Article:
Jordan’s change of heart reverberates through NBA
Doc Rivers gave a quick answer when asked about DeAndre Jordan coming back to the Los Angeles Clippers.
“He never left,” the Clippers’ coach said. Technically, that’s true. In actuality, many – the Dallas Mavericks most assuredly included – would probably disagree. The fallout from Jordan’s Texas two-step already had some saying Thursday the way the league handles the off-season moratorium that doubles as a frenzied free-agent shopping period needs to change going forward.
The moratorium, a dead-period of sorts is in place in part so league officials can have time to crunch all the numbers from one fiscal year and set a salary cap for the coming season, will surely be a hot topic now at NBA meetings next week in Las Vegas. The National Basketball Players Association said it fully supports the right of both players and teams to consider their options during the moratorium, which is scheduled to last 11 days next year.
“Everybody realizes it’s something that has to be looked at,” Brooklyn general manager Billy King said.
Jordan formally re-signed with the Clippers on Thursday, ending one of the strangest sagas in recent free-agent history. He verbally committed to the Mavericks on Friday, word became widely known he was wavering when a Clippers contingent arrived at his Houston home Wednesday for what apparently was a last-ditch push to keep him, and the Mavericks lost their man.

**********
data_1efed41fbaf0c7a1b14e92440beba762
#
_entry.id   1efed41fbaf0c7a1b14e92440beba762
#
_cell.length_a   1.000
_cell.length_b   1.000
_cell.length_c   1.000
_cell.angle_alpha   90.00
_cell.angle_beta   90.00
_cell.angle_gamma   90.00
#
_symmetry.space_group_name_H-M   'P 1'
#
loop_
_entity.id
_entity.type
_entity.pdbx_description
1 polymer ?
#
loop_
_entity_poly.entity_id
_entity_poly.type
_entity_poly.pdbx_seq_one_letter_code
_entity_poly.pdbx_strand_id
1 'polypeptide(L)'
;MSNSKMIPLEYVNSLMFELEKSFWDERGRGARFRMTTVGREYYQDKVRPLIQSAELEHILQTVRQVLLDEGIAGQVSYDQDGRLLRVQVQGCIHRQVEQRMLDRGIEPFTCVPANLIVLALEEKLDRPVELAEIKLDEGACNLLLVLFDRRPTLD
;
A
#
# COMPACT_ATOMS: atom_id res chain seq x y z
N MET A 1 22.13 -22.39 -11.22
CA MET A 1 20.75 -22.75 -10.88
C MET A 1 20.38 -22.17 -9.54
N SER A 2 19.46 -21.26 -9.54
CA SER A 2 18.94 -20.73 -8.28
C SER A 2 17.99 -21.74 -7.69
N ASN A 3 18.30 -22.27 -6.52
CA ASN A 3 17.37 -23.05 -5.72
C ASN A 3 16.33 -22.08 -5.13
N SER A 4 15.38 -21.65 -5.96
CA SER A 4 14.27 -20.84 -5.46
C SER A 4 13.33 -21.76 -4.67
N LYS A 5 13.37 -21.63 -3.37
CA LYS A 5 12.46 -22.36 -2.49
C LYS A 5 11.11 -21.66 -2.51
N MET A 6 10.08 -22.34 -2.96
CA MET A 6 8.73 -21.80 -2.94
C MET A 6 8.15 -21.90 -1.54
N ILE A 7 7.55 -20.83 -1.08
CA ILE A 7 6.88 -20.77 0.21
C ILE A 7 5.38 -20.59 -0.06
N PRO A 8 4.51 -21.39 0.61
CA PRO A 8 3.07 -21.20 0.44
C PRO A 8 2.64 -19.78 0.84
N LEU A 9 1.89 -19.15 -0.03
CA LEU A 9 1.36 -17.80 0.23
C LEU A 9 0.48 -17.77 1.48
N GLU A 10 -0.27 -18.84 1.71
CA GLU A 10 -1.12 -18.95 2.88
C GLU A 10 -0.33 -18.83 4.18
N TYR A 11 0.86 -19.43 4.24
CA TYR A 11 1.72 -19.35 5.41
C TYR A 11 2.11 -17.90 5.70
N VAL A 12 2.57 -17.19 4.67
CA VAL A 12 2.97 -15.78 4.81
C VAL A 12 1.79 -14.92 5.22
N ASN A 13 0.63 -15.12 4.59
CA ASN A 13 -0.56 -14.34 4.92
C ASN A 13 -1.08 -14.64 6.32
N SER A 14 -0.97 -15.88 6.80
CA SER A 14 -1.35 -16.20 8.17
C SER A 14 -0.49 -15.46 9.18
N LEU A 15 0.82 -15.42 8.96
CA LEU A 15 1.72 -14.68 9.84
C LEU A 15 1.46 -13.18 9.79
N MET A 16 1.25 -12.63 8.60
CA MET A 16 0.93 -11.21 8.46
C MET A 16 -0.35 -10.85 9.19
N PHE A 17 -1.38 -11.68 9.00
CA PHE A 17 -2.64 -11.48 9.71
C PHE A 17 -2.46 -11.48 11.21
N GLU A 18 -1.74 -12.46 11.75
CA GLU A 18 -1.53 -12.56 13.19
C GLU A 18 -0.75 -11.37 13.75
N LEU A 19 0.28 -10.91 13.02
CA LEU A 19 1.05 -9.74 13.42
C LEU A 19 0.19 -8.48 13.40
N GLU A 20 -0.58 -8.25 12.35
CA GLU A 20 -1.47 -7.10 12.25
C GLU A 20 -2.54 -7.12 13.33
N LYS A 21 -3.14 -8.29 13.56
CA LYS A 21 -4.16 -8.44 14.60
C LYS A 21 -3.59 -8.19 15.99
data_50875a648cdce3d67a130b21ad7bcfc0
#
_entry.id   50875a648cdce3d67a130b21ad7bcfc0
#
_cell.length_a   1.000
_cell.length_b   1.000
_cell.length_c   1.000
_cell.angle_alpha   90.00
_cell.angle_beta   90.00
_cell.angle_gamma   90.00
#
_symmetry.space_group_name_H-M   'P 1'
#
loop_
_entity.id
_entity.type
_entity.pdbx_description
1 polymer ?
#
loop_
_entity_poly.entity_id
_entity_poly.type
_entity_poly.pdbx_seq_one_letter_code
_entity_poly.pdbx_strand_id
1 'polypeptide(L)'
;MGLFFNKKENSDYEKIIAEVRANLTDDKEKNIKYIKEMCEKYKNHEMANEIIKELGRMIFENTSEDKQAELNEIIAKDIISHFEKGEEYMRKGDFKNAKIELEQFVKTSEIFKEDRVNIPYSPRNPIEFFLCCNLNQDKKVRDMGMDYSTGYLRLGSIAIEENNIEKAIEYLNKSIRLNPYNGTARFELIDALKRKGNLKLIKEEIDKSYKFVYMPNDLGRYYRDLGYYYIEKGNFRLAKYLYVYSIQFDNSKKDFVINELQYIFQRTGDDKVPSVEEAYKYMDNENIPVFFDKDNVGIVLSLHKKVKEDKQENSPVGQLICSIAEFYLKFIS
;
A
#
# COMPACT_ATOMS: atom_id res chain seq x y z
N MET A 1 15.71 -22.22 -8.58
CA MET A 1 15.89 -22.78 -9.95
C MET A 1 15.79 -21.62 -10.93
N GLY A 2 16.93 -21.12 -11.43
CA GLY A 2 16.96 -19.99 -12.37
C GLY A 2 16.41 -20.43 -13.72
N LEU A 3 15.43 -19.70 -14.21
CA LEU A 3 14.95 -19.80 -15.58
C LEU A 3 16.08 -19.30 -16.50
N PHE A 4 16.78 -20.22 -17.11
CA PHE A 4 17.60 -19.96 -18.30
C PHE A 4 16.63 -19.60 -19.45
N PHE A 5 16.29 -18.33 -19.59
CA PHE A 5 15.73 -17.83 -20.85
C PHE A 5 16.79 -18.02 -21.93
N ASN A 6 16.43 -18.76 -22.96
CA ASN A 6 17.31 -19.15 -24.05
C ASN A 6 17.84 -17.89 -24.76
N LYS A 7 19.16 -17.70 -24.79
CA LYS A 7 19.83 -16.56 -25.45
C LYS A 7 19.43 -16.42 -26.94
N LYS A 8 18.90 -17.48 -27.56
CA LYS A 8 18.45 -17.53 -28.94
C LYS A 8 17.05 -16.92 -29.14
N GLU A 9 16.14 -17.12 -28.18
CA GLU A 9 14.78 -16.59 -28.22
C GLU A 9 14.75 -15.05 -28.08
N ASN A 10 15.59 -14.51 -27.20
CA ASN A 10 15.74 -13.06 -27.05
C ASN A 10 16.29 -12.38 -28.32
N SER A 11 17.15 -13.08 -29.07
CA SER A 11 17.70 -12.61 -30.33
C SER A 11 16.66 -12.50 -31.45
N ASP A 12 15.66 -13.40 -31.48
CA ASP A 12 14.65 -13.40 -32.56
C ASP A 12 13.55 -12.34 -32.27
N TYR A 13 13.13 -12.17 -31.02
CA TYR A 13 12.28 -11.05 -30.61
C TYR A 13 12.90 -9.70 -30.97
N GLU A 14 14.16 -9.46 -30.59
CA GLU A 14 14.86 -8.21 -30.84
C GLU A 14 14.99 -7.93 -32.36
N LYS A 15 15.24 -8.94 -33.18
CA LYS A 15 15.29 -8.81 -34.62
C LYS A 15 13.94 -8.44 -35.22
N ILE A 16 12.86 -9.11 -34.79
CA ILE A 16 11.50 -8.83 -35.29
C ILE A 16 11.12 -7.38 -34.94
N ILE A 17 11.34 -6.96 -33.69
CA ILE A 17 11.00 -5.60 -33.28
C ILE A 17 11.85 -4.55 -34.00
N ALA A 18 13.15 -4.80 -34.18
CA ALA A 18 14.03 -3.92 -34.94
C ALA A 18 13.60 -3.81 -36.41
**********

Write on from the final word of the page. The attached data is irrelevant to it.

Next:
A handshake deal, in this case, was no deal.
“We all walk into these conversations understanding that as with any business contract, it’s not a deal until the paper is signed,” union spokeswoman Tara Greco said.
In Dallas, owner Mark Cuban was predictably unhappy. He got fined $25,000 by the NBA earlier in the week for raving about what Jordan would mean to the Mavericks – he violated a rule of the moratorium by talking about a player who wasn’t under contract - then wound up not getting the deal signed.
Cuban turned to social media to vent, never mentioning Jordan by name.
“I don’t think the time is right to say anything beyond the facts that he never responded to me at all yesterday,” Cuban wrote on the Cyber Dust messaging app. “Not once. To this minute I have not heard anything from him since Tuesday night.”
That was one of the biggest talking points around the league on Thursday: It wasn’t so much that Jordan changed his mind, but apparently no one actually told the Mavericks when the rest of the NBA world seemed to be following it in real time on Twitter.
Rivers flatly said “no” when asked if Jordan should have told Dallas of his change of heart. Not everyone agreed.
“I don’t see anything wrong with changing your mind, but you need to be a man and just tell them why you decided,” Miami guard Goran Dragic told The Associated Press.
It’s impossible to say how much of a domino effect Jordan’s last-minute flip impacted free agency for franchises and other players. If he had announced early he was staying with the Clippers, teams – including the Mavs – may have changed their free agent strategies.
DeAndre Jordan re-signed with the Los Angeles Clippers on Thursday.